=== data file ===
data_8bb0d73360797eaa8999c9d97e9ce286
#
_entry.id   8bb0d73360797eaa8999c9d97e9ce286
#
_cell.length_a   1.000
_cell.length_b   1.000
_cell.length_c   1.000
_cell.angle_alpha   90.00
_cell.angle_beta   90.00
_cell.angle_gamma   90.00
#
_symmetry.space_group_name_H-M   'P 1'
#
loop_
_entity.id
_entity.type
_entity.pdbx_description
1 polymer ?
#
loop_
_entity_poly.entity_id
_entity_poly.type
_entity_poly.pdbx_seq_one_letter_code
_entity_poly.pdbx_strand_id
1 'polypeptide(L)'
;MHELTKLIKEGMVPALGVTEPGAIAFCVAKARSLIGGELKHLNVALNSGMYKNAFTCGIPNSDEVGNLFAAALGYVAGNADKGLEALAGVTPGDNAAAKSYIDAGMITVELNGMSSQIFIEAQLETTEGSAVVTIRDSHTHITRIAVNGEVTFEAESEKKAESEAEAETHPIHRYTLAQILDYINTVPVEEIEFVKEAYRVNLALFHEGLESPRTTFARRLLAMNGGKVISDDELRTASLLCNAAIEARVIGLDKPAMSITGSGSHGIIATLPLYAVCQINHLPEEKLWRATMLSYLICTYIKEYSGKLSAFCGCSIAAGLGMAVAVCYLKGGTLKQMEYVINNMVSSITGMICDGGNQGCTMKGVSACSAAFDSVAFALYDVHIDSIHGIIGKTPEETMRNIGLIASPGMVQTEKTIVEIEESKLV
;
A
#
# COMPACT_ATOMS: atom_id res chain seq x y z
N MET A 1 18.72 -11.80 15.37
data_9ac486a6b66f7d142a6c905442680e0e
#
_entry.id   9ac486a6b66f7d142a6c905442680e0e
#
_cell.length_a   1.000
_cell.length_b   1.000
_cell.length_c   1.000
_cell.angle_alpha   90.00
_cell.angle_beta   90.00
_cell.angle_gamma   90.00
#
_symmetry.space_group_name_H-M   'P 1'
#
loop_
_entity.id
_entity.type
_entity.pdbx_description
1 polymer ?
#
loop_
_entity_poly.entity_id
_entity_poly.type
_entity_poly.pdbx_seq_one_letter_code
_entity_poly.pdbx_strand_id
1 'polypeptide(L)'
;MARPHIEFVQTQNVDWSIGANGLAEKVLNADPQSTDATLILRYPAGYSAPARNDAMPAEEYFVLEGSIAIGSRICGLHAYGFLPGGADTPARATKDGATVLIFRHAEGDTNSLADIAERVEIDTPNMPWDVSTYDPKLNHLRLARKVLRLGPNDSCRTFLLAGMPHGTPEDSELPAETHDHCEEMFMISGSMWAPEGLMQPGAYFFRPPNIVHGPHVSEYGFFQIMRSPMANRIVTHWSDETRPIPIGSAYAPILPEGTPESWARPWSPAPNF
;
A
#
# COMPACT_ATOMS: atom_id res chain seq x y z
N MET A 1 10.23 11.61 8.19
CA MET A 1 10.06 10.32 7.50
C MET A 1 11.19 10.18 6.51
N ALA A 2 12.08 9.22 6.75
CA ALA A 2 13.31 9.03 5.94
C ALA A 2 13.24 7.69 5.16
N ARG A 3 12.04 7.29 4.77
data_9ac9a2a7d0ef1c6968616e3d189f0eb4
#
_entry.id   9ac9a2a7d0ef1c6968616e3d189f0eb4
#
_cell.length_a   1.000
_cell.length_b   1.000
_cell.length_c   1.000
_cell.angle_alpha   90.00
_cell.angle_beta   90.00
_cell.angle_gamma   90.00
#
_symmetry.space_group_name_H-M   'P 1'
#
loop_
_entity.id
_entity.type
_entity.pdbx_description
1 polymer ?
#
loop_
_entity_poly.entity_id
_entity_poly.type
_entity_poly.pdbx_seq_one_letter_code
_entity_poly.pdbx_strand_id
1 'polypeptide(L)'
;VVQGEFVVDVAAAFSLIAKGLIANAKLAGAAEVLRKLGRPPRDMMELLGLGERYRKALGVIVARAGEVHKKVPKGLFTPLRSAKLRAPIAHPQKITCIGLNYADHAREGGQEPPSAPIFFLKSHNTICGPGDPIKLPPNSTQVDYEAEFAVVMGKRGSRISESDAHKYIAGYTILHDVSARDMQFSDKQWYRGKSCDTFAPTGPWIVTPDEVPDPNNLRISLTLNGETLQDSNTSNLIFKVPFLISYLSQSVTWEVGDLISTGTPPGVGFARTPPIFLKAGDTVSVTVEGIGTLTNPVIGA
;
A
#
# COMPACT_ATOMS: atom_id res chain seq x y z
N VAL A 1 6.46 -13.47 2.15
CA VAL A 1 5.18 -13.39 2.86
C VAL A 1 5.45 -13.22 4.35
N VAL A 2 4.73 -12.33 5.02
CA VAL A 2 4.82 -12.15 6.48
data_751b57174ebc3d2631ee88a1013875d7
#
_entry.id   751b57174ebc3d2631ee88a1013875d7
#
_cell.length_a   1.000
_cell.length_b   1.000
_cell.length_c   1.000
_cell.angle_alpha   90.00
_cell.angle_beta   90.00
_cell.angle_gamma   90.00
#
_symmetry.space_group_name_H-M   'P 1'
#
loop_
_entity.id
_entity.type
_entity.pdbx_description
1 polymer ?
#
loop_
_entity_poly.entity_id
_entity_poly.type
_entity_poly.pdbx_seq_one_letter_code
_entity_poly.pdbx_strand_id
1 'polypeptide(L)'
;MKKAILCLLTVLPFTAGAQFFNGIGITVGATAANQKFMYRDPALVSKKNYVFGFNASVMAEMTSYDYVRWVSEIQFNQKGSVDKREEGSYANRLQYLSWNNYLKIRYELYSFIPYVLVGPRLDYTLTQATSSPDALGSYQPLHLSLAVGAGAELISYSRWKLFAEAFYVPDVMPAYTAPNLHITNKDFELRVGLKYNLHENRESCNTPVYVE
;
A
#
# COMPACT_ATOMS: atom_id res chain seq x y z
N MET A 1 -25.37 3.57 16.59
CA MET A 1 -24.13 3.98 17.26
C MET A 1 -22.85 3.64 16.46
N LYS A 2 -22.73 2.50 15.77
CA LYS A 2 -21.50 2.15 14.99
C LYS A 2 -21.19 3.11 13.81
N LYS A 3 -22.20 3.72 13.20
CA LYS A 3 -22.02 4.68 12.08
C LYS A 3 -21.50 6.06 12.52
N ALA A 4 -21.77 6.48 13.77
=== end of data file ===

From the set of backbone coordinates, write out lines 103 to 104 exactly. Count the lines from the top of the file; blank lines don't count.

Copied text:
CA VAL A 2 4.82 -12.15 6.48
data_751b57174ebc3d2631ee88a1013875d7